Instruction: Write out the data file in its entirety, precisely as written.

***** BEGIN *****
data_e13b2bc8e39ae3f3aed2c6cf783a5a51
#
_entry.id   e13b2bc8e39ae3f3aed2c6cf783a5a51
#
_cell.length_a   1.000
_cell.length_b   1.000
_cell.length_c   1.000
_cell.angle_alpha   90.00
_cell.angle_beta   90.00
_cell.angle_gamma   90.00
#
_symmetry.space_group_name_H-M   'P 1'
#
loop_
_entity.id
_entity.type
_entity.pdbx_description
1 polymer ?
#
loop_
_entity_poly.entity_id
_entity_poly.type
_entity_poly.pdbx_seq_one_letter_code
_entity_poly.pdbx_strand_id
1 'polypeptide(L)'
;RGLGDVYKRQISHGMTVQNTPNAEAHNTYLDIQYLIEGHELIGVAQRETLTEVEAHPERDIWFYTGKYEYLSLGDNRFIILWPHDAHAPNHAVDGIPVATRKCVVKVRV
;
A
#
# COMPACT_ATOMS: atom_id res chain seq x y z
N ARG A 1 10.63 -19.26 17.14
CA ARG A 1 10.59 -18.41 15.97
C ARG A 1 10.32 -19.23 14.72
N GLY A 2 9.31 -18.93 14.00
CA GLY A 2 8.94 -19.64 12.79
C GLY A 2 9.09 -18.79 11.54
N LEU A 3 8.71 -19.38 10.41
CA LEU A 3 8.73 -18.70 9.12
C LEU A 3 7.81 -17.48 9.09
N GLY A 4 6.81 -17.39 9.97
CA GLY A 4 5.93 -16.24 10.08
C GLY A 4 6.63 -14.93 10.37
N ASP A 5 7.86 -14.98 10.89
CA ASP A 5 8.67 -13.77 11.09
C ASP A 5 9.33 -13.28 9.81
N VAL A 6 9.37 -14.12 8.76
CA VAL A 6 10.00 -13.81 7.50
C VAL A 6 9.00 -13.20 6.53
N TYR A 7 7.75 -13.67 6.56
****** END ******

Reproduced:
data_e13b2bc8e39ae3f3aed2c6cf783a5a51
#
_entry.id   e13b2bc8e39ae3f3aed2c6cf783a5a51
#
_cell.length_a   1.000
_cell.length_b   1.000
_cell.length_c   1.000
_cell.angle_alpha   90.00
_cell.angle_beta   90.00
_cell.angle_gamma   90.00
#
_symmetry.space_group_name_H-M   'P 1'
#
loop_
_entity.id
_entity.type
_entity.pdbx_description
1 polymer ?
#
loop_
_entity_poly.entity_id
_entity_poly.type
_entity_poly.pdbx_seq_one_letter_code
_entity_poly.pdbx_strand_id
1 'polypeptide(L)'
;RGLGDVYKRQISHGMTVQNTPNAEAHNTYLDIQYLIEGHELIGVAQRETLTEVEAHPERDIWFYTGKYEYLSLGDNRFIILWPHDAHAPNHAVDGIPVATRKCVVKVRV
;
A
#
# COMPACT_ATOMS: atom_id res chain seq x y z
N ARG A 1 10.63 -19.26 17.14
CA ARG A 1 10.59 -18.41 15.97
C ARG A 1 10.32 -19.23 14.72
N GLY A 2 9.31 -18.93 14.00
CA GLY A 2 8.94 -19.64 12.79
C GLY A 2 9.09 -18.79 11.54
N LEU A 3 8.71 -19.38 10.41
CA LEU A 3 8.73 -18.70 9.12
C LEU A 3 7.81 -17.48 9.09
N GLY A 4 6.81 -17.39 9.97
CA GLY A 4 5.93 -16.24 10.08
C GLY A 4 6.63 -14.93 10.37
N ASP A 5 7.86 -14.98 10.89
CA ASP A 5 8.67 -13.77 11.09
C ASP A 5 9.33 -13.28 9.81
N VAL A 6 9.37 -14.12 8.76
CA VAL A 6 10.00 -13.81 7.50
C VAL A 6 9.00 -13.20 6.53
N TYR A 7 7.75 -13.67 6.56